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Arran, Machrie Moor 1

Plough Marks, Stone Circle (Neol/bronze Age), Timber Circle(S) (Neolithic), Flake(S) (Pitchstone), Unidentified Pottery

Site Name Arran, Machrie Moor 1

Classification Plough Marks, Stone Circle (Neol/bronze Age), Timber Circle(S) (Neolithic), Flake(S) (Pitchstone), Unidentified Pottery

Canmore ID 39703

Site Number NR93SW 1.04

NGR NR 91196 32399

Datum OSGB36 - NGR

C14 Radiocarbon Dating

Permalink http://canmore.org.uk/site/39703

Ordnance Survey licence number 100057073. All rights reserved.
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Digital Images

Administrative Areas

  • Council North Ayrshire
  • Parish Kilmory
  • Former Region Strathclyde
  • Former District Cunninghame
  • Former County Buteshire

Archaeology Notes (1977)

NR93SW 1.04 9198 32393.

D: at NR 9120 3239. This circle is set out around a precisely drawn ellipse the axes of which are 12.69m and 14.58m long. Eleven stones, six granite boulders and five sandstone slabs, set alternatively, form this circle. There appears to have been a sixth slab, in the area of 12 on plan but its location has not been discovered. The six granite boulders, all roughly the same size, measure about 6ft x 4ft x 2ft. Numbers 1 and 11 on plan are in their original positions, as are the five slabs. The other four granite blocks have fallen.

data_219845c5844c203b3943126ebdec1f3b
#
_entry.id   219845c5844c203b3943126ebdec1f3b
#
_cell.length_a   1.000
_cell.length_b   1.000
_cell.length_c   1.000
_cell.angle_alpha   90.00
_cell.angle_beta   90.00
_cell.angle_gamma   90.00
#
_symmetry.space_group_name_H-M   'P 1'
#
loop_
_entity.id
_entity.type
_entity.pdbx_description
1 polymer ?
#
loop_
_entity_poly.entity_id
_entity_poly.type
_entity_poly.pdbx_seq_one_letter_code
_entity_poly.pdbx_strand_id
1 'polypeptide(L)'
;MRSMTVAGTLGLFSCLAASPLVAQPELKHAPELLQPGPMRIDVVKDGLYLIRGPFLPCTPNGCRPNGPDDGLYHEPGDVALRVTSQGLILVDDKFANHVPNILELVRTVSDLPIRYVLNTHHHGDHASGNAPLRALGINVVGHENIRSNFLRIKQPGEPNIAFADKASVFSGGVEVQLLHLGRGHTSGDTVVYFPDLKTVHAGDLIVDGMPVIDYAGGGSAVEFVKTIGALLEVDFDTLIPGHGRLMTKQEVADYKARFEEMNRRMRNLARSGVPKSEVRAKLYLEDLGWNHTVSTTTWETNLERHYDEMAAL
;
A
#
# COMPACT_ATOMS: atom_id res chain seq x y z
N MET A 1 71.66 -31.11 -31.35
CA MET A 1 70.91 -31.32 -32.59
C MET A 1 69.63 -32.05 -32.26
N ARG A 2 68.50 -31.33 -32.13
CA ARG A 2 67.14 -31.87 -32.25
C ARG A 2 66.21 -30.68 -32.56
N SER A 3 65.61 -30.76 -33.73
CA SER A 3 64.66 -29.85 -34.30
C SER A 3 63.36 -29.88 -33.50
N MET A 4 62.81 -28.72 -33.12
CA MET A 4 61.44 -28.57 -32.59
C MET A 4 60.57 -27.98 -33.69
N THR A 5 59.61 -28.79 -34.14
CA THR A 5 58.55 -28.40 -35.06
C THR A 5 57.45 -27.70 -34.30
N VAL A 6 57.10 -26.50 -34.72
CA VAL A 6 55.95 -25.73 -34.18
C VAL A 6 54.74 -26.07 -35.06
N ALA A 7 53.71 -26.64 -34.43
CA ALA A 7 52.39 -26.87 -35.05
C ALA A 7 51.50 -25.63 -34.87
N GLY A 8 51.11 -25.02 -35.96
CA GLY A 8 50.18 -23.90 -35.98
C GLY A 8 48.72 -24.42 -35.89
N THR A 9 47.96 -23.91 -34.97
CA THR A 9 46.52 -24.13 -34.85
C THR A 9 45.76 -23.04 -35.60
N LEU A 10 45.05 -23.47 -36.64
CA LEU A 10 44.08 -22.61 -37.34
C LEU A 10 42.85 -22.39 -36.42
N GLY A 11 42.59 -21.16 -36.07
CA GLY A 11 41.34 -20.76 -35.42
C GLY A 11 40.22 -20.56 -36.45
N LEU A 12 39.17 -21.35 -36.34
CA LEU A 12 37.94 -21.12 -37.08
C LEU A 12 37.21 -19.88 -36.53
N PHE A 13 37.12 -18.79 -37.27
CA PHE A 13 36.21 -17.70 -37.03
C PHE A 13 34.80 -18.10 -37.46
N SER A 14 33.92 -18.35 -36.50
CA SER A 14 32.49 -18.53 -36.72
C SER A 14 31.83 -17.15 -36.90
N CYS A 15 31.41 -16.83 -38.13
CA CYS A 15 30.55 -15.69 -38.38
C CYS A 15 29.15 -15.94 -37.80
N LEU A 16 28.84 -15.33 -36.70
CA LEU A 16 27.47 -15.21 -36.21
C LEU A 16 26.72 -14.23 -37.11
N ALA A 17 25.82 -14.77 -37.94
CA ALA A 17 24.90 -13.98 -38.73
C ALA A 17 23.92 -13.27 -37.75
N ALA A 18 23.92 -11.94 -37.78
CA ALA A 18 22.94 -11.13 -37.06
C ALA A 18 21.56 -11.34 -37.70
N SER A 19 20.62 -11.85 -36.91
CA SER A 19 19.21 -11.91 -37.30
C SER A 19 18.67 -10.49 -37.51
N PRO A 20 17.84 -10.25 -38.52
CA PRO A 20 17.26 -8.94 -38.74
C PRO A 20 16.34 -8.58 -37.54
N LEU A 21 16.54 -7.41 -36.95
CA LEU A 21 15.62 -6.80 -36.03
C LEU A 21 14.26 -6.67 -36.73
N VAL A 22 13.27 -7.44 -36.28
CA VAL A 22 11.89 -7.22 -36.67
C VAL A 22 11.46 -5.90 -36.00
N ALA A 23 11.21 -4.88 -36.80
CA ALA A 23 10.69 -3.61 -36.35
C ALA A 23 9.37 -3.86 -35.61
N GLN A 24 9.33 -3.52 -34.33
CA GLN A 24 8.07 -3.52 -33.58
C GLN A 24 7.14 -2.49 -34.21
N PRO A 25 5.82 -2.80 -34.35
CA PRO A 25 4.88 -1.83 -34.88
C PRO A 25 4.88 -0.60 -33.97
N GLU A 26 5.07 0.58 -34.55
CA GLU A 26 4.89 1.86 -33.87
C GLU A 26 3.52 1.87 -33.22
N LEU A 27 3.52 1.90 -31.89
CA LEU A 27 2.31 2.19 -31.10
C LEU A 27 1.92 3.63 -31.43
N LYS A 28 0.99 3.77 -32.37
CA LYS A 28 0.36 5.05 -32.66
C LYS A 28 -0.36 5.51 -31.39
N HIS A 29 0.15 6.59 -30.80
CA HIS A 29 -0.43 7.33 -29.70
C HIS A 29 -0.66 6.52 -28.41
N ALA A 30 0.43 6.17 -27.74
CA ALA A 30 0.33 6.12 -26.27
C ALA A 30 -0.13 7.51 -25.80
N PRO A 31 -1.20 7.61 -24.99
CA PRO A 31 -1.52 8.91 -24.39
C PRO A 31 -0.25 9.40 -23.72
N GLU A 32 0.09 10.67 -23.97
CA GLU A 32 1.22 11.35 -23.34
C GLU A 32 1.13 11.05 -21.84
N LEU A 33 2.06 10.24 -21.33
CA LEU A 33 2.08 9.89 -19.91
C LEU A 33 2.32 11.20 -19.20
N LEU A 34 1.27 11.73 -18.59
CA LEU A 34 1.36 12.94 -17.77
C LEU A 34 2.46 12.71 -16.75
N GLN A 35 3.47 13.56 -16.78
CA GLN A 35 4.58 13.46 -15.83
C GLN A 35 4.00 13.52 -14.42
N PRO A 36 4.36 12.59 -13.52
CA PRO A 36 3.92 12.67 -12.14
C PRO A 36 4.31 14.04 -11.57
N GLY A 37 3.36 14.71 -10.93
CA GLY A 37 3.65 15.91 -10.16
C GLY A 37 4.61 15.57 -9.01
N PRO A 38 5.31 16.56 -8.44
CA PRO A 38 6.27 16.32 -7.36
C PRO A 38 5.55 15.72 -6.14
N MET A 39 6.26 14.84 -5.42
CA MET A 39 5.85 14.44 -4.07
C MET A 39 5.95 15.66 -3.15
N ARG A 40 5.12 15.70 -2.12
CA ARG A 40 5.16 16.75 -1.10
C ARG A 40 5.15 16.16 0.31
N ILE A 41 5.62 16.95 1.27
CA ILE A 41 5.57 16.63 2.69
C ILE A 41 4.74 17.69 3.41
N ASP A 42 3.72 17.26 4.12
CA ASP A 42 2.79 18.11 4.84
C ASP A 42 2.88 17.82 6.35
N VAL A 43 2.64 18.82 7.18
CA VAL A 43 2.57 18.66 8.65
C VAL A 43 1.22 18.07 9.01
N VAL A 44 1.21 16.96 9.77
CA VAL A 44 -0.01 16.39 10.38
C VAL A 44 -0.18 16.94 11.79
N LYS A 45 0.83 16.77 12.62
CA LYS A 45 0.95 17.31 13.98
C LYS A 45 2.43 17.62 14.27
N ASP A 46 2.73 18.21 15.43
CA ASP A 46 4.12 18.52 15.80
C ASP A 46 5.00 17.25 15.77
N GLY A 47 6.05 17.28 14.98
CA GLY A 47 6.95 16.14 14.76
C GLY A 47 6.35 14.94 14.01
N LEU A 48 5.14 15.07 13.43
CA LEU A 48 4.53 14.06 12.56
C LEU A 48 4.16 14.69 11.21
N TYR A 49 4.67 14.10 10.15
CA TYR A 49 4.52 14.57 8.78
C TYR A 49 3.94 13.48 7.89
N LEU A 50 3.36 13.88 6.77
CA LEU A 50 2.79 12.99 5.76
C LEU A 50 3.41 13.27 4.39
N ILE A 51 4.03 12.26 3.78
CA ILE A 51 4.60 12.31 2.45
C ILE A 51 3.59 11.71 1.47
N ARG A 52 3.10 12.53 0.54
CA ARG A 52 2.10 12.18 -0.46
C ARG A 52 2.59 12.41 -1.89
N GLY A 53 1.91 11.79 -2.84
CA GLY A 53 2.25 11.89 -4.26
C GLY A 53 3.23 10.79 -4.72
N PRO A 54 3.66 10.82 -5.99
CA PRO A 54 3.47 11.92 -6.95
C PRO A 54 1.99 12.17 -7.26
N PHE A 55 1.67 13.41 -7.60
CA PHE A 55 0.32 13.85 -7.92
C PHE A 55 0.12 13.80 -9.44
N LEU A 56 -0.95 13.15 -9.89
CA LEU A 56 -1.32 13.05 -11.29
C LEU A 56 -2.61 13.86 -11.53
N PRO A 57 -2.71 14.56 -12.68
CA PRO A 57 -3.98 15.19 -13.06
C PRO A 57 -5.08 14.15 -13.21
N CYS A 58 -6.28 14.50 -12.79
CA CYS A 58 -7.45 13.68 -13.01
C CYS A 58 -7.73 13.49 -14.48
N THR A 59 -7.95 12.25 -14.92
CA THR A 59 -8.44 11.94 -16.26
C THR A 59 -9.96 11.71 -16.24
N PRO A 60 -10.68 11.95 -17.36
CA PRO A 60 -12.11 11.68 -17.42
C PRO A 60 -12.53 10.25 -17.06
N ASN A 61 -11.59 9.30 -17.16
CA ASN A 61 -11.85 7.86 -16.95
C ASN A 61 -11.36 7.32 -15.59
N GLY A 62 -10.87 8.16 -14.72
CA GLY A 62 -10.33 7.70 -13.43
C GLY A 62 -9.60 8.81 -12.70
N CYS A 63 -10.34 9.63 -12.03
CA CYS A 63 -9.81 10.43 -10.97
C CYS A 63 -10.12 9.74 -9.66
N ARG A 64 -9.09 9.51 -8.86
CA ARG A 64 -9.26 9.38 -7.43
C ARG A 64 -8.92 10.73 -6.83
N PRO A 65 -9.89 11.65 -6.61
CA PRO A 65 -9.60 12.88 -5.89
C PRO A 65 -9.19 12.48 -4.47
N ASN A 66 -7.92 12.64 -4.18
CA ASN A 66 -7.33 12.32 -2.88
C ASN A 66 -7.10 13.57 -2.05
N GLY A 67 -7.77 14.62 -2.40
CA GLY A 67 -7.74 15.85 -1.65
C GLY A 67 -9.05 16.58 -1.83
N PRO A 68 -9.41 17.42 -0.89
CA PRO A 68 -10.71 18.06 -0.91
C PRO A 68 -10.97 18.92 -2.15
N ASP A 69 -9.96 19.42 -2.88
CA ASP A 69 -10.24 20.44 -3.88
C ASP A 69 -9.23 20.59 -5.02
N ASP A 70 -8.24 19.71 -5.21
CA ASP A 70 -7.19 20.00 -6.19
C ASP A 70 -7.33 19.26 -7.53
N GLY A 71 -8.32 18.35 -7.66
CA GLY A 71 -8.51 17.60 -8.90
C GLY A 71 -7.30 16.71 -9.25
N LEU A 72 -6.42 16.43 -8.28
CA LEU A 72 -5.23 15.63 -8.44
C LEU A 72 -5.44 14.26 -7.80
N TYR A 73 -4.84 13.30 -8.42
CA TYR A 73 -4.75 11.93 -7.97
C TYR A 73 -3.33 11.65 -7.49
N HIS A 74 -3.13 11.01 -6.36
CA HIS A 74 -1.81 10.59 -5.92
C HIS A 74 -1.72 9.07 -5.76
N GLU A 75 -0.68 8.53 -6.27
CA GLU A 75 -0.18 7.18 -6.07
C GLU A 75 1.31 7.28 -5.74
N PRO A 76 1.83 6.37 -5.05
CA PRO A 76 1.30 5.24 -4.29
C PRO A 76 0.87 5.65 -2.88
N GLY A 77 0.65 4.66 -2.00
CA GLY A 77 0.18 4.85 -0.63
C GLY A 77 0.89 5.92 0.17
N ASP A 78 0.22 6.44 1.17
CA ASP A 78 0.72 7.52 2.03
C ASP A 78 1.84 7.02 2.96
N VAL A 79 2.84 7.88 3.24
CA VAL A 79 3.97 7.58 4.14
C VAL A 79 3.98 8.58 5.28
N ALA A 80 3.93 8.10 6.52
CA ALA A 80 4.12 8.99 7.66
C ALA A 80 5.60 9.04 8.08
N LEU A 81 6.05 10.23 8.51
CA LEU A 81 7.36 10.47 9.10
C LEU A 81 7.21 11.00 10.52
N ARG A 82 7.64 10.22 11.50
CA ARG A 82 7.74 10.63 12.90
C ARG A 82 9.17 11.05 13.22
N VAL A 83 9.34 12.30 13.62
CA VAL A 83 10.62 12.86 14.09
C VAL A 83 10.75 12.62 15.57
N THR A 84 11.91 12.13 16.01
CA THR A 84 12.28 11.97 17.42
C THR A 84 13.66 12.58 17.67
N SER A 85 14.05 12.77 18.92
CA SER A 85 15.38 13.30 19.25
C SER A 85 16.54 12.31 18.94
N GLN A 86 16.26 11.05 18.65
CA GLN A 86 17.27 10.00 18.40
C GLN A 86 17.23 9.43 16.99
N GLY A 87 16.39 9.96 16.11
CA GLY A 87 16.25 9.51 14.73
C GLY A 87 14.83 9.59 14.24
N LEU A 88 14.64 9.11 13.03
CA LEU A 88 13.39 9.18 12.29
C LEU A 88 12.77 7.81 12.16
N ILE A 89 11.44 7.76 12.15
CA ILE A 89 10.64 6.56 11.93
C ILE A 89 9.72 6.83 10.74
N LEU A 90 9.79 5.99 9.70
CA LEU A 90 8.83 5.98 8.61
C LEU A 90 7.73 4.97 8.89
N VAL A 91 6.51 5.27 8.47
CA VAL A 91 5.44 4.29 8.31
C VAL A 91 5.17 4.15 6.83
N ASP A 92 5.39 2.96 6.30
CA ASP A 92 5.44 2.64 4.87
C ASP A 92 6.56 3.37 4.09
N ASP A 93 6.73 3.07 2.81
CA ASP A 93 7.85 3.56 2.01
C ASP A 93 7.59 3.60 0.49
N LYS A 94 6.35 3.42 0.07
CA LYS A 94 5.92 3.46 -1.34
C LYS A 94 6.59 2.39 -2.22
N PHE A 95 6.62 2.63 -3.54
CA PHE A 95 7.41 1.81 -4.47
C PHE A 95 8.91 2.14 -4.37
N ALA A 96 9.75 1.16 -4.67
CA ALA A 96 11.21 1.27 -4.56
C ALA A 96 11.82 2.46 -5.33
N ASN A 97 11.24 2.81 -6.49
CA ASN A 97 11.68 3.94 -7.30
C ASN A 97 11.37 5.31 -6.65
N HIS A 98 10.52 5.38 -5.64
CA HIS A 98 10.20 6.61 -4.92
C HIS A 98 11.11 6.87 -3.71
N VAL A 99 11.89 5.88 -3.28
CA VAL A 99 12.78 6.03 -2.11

Bryce excavated the centre of this circle and ran a trench to the NE. Nothing was found.

Information from OS (IF) 28 June 1977.

Sources: A Roy, N McGrail and R Carmichael 1963; E W MacKie 1975; J Bryce 1863

NR 9120 3239 A stone circle generally as described above. The geometric pattern and precise measurements given by Roy et al, however, cannot be confirmed.

Surveyed at 1:10,000.

Visited by OS (BS) 13 September 1977

Activities

Excavation (1978 - 1979)

Excavations in 1978-9 revealed that the dimensions of this elliptical circle are somewhat smaller than the 14.6 x 12.7m previously given. In the NE quadrant Bryce's waterlogged trench was located cutting through a large circular feature which may prove to be a post hole. By the NW stone a large pile of stones beneath the peat may have been the result of prehistoric field clearance during the later Bronze Age.

H A W Burl 1977; 1980.

Excavation (April 1985 - June 1985)

Excavations at two of the stone circles on Machrie Moor, both approximately 13m In diameter, continued work begun by Aubrey Burl in 1978 and 1979 (not previously reported in Discovery Excav Scot).

Site I, also dug into by James Bryce 1n 1861, consisted of eleven stones, alternately granite boulders and small sandstone slabs, surviving from a probable original' total of twelve. Of the six granite boulders, only one still stood erect; the others either leaned or had fallen over.

Site I had a complex stratigraphy duplicated in part by Site XI. At Site I after the stone circle had fallen into disuse and before peat covered the area, the ground was used as farm land evidenced by field clearance stone heaped against a fallen granite boulder and very slight remnants of field walls. At some time during the use of the stone circle, cremated bone was inserted at the base of one of the orthostats and the cremated remains apparently of a male aged 25-30 were placed In an off-centre pit, with a bone needle and burnt flint knife and covered by an inverted Cordoned Urn.